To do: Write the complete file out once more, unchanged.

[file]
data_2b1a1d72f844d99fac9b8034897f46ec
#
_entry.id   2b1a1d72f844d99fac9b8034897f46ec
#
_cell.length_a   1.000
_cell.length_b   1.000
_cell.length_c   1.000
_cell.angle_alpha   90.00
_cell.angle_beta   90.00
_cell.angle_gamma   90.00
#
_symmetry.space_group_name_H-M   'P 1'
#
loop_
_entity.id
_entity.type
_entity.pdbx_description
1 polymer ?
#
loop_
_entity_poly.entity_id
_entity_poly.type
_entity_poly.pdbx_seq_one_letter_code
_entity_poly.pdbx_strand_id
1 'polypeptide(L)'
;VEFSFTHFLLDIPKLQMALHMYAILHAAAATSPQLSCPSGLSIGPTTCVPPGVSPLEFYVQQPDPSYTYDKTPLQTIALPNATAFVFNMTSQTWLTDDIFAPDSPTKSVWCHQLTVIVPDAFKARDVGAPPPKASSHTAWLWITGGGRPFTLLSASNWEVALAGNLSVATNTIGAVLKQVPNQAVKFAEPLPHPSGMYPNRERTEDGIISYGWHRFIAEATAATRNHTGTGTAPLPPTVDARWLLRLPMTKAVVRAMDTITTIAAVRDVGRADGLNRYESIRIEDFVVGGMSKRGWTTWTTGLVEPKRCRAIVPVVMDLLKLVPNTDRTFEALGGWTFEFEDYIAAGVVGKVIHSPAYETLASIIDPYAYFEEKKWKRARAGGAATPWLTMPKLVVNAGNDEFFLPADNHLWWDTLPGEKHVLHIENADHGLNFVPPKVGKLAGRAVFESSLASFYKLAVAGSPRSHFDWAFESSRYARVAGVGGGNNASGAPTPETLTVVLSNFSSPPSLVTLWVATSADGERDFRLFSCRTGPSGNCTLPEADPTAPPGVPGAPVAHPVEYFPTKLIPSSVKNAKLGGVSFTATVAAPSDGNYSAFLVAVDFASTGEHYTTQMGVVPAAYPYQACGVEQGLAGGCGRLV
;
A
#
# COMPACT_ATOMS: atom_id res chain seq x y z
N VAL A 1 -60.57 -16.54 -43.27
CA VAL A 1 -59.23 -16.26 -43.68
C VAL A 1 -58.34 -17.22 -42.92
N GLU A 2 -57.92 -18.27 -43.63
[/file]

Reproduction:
data_2b1a1d72f844d99fac9b8034897f46ec
#
_entry.id   2b1a1d72f844d99fac9b8034897f46ec
#
_cell.length_a   1.000
_cell.length_b   1.000
_cell.length_c   1.000
_cell.angle_alpha   90.00
_cell.angle_beta   90.00
_cell.angle_gamma   90.00
#
_symmetry.space_group_name_H-M   'P 1'
#
loop_
_entity.id
_entity.type
_entity.pdbx_description
1 polymer ?
#
loop_
_entity_poly.entity_id
_entity_poly.type
_entity_poly.pdbx_seq_one_letter_code
_entity_poly.pdbx_strand_id
1 'polypeptide(L)'
;VEFSFTHFLLDIPKLQMALHMYAILHAAAATSPQLSCPSGLSIGPTTCVPPGVSPLEFYVQQPDPSYTYDKTPLQTIALPNATAFVFNMTSQTWLTDDIFAPDSPTKSVWCHQLTVIVPDAFKARDVGAPPPKASSHTAWLWITGGGRPFTLLSASNWEVALAGNLSVATNTIGAVLKQVPNQAVKFAEPLPHPSGMYPNRERTEDGIISYGWHRFIAEATAATRNHTGTGTAPLPPTVDARWLLRLPMTKAVVRAMDTITTIAAVRDVGRADGLNRYESIRIEDFVVGGMSKRGWTTWTTGLVEPKRCRAIVPVVMDLLKLVPNTDRTFEALGGWTFEFEDYIAAGVVGKVIHSPAYETLASIIDPYAYFEEKKWKRARAGGAATPWLTMPKLVVNAGNDEFFLPADNHLWWDTLPGEKHVLHIENADHGLNFVPPKVGKLAGRAVFESSLASFYKLAVAGSPRSHFDWAFESSRYARVAGVGGGNNASGAPTPETLTVVLSNFSSPPSLVTLWVATSADGERDFRLFSCRTGPSGNCTLPEADPTAPPGVPGAPVAHPVEYFPTKLIPSSVKNAKLGGVSFTATVAAPSDGNYSAFLVAVDFASTGEHYTTQMGVVPAAYPYQACGVEQGLAGGCGRLV
;
A
#
# COMPACT_ATOMS: atom_id res chain seq x y z
N VAL A 1 -60.57 -16.54 -43.27
CA VAL A 1 -59.23 -16.26 -43.68
C VAL A 1 -58.34 -17.22 -42.92
N GLU A 2 -57.92 -18.27 -43.63